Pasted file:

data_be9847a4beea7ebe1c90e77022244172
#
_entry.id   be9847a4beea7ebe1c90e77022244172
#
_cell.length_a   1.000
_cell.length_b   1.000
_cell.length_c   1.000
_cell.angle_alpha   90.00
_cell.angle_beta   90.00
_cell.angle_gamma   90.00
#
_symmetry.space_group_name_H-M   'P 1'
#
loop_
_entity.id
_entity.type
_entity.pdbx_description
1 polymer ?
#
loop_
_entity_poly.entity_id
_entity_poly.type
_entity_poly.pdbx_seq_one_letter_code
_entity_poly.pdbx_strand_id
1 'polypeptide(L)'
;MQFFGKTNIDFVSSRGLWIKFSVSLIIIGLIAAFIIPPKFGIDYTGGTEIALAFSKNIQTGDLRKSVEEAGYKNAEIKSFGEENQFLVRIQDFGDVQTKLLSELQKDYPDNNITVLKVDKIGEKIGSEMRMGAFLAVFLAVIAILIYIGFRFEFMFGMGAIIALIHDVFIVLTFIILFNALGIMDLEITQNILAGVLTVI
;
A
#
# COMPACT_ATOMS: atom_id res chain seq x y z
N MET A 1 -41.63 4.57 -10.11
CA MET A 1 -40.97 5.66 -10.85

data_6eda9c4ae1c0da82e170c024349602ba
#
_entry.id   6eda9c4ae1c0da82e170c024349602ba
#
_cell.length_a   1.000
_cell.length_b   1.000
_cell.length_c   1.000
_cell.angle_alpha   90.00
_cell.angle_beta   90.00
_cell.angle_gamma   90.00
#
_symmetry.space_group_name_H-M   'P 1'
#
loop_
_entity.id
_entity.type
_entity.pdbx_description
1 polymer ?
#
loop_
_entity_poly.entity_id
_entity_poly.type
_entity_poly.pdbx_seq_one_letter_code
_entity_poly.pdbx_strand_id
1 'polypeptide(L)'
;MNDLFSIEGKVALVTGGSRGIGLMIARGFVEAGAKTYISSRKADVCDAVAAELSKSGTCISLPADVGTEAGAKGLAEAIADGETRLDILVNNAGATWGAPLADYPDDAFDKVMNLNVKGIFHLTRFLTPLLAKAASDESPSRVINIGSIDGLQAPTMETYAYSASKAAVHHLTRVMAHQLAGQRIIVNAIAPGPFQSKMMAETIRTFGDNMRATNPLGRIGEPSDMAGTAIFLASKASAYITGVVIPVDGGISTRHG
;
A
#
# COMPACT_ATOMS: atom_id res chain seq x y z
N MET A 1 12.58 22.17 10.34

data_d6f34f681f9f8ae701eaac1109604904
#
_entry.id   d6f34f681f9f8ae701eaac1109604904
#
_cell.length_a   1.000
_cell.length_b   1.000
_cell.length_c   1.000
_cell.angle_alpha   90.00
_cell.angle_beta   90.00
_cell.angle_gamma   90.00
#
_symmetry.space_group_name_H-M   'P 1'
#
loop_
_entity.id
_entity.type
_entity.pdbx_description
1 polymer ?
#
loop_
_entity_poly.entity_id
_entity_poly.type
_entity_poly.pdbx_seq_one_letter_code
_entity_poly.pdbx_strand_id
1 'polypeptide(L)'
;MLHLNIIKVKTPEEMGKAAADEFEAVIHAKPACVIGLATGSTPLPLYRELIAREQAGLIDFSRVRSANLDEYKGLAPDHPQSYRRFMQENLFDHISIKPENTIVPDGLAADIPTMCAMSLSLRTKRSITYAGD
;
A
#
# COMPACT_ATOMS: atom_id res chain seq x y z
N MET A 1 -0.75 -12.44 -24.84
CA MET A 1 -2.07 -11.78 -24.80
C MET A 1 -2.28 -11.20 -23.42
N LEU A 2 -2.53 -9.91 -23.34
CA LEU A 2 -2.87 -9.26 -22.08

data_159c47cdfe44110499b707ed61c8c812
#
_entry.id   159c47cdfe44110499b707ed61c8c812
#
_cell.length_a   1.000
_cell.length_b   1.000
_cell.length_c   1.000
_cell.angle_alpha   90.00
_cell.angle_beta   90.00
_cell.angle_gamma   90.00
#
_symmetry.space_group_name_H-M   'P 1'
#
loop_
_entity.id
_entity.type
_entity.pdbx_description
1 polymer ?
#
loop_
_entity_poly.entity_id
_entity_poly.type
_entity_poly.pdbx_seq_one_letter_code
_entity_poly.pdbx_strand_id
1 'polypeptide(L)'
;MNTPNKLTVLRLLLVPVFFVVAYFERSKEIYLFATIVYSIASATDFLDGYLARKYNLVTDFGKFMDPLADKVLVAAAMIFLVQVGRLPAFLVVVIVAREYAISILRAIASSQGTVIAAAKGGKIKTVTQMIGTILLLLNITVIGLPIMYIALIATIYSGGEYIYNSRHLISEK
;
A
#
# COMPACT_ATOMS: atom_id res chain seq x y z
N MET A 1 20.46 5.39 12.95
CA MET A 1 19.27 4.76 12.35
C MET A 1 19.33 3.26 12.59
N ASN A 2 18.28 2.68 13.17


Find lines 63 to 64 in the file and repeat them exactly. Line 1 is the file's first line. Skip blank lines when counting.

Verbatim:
N MET A 1 12.58 22.17 10.34

data_d6f34f681f9f8ae701eaac1109604904